This is not the place for a digression concerning those data, but, as the Bureau of Justice Statistics summarizes: “Racial differences exist, with blacks disproportionately represented among homicide victims and offenders.”

BLM’s website asserts that they “are working for a world where Black lives are no longer systematically targeted for demise.” But they are not systematically targeted.

This is not to suggest that there are no racists in police departments or in any other vocation or location. There are – just as there are Marxists.

Speaking of which, some will object to the linking between Antifa, a largely anarchist group with sprinklings of Marxist ideology, with BLM. BLM’s leaders, however, are avowedly Marxist. Doubt it? Watch this interview [2] in which BLM founder, Patrisse Cullors, plainly says so. A recent New York Times article [3] insists the use of this video interview as proof of BLM’s Marxism is right-wing propaganda, a case of “digging up a statement from one of the movement’s early leaders claiming that several of them were ‘trained Marxists.’” That’s a curiously dismissive characterization of Ms. Cullors, BLM’s current executive director, and odd for the use of “early” to refer to BLM’s history, given that the group was launched in 2013.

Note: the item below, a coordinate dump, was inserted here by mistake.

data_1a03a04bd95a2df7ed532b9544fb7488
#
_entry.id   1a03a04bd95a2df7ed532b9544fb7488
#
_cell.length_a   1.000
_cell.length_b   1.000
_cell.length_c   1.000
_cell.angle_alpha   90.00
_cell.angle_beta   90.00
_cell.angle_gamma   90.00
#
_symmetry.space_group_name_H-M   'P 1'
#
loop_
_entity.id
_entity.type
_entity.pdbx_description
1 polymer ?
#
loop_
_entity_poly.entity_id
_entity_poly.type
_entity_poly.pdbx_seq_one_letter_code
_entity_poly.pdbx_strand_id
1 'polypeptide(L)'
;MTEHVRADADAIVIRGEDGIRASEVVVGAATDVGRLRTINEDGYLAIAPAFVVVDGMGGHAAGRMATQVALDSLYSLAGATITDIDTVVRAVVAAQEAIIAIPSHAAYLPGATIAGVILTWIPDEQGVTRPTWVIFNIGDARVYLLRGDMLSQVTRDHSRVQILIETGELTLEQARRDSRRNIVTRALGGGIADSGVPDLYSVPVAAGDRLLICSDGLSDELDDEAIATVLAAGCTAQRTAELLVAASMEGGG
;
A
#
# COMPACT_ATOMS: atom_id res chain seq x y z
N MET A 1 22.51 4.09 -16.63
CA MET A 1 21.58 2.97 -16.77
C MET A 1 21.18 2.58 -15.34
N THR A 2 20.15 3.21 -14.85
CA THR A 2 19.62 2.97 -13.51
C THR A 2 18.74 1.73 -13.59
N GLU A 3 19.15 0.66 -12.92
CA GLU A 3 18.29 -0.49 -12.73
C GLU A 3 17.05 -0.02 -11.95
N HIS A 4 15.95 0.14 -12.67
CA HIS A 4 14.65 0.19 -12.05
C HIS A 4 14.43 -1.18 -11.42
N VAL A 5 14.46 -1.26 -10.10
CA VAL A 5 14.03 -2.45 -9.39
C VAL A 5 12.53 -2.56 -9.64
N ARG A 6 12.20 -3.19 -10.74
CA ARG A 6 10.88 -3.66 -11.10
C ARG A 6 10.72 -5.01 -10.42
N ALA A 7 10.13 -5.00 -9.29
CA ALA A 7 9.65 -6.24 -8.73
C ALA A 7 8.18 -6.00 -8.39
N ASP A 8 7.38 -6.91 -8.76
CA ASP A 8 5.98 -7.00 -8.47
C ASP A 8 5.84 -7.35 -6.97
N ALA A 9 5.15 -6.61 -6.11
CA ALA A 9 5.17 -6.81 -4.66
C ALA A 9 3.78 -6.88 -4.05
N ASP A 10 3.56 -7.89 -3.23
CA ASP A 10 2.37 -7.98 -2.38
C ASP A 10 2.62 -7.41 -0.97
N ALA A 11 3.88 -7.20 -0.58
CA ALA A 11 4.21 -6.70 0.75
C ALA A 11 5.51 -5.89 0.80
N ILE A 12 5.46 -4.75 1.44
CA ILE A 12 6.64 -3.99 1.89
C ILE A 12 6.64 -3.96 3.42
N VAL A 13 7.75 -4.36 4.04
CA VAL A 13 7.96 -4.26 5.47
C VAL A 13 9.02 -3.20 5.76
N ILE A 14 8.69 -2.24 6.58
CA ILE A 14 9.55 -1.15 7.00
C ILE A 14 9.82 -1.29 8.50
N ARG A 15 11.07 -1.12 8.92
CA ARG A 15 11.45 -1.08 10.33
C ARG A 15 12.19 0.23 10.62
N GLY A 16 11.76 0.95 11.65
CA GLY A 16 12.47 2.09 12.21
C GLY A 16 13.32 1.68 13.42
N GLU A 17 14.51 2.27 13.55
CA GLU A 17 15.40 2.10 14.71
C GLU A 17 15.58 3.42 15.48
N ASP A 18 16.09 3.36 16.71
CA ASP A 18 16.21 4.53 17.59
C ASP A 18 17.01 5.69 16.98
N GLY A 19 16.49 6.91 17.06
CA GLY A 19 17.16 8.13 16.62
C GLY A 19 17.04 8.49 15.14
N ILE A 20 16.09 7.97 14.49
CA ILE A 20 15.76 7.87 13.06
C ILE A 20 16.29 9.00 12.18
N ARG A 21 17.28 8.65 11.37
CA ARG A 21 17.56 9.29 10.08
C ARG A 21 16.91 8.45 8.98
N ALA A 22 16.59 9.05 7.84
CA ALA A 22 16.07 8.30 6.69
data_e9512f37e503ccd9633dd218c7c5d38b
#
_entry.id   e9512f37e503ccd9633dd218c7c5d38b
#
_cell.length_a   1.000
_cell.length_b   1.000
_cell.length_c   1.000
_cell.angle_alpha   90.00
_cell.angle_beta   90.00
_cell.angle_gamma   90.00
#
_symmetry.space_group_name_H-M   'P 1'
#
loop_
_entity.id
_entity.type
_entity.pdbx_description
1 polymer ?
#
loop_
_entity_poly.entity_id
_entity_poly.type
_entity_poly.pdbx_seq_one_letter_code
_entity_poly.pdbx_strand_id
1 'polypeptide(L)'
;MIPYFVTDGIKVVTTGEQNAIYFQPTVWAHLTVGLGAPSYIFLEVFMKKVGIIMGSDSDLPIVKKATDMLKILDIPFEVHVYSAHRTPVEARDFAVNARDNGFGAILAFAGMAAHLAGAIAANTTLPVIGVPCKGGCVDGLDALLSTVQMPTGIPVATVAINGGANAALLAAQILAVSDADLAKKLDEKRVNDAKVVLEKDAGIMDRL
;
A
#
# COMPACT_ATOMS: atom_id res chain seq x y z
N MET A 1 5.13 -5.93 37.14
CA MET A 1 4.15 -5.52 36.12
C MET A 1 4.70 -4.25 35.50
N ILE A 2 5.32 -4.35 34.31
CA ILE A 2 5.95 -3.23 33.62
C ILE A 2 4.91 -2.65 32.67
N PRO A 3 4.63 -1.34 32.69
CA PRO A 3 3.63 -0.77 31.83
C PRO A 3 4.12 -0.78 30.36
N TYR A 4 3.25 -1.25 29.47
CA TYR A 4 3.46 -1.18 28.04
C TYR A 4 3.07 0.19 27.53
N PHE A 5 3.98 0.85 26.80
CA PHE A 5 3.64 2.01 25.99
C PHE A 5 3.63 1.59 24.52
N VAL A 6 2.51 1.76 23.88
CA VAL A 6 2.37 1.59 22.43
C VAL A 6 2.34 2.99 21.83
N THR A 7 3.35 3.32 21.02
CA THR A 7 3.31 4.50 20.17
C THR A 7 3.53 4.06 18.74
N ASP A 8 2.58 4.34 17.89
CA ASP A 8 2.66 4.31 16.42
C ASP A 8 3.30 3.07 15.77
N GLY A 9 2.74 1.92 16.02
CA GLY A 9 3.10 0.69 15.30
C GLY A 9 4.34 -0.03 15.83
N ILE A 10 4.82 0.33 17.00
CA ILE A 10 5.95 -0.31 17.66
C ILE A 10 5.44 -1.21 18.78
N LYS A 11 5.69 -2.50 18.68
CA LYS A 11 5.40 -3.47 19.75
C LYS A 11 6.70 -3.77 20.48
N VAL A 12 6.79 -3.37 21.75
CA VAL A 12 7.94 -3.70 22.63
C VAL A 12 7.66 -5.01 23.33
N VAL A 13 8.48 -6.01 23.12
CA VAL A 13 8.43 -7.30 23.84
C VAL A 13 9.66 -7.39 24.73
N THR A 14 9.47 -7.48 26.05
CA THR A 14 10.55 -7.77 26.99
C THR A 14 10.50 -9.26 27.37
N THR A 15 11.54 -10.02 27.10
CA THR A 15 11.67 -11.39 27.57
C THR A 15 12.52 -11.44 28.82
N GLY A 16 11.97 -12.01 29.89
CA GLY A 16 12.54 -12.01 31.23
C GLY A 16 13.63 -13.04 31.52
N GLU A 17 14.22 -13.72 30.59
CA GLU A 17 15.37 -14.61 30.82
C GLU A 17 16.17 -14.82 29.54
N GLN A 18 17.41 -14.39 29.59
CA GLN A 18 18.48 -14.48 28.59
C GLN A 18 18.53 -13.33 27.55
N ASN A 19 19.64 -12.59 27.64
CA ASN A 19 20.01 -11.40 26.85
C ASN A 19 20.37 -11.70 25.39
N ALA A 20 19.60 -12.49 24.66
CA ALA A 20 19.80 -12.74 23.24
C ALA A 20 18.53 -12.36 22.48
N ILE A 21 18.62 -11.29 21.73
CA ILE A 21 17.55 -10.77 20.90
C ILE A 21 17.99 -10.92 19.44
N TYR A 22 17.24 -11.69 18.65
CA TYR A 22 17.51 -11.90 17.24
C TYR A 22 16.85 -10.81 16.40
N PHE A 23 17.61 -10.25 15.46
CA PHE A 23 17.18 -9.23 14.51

BLM’s stated goal is to “fight to end State-sanctioned violence, liberate Black people, and end white supremacy forever.” The easiest reply to that, of course, comes in one name: Barack Obama. And to the extent that the United States has a racist past, which it certainly does (consider the Constitution’s original Article 1, Section 2, Clause 3, the Three-Fifths Compromise), American history since the 1860s has continuously, if gradually, eliminated vestiges of systemic racism.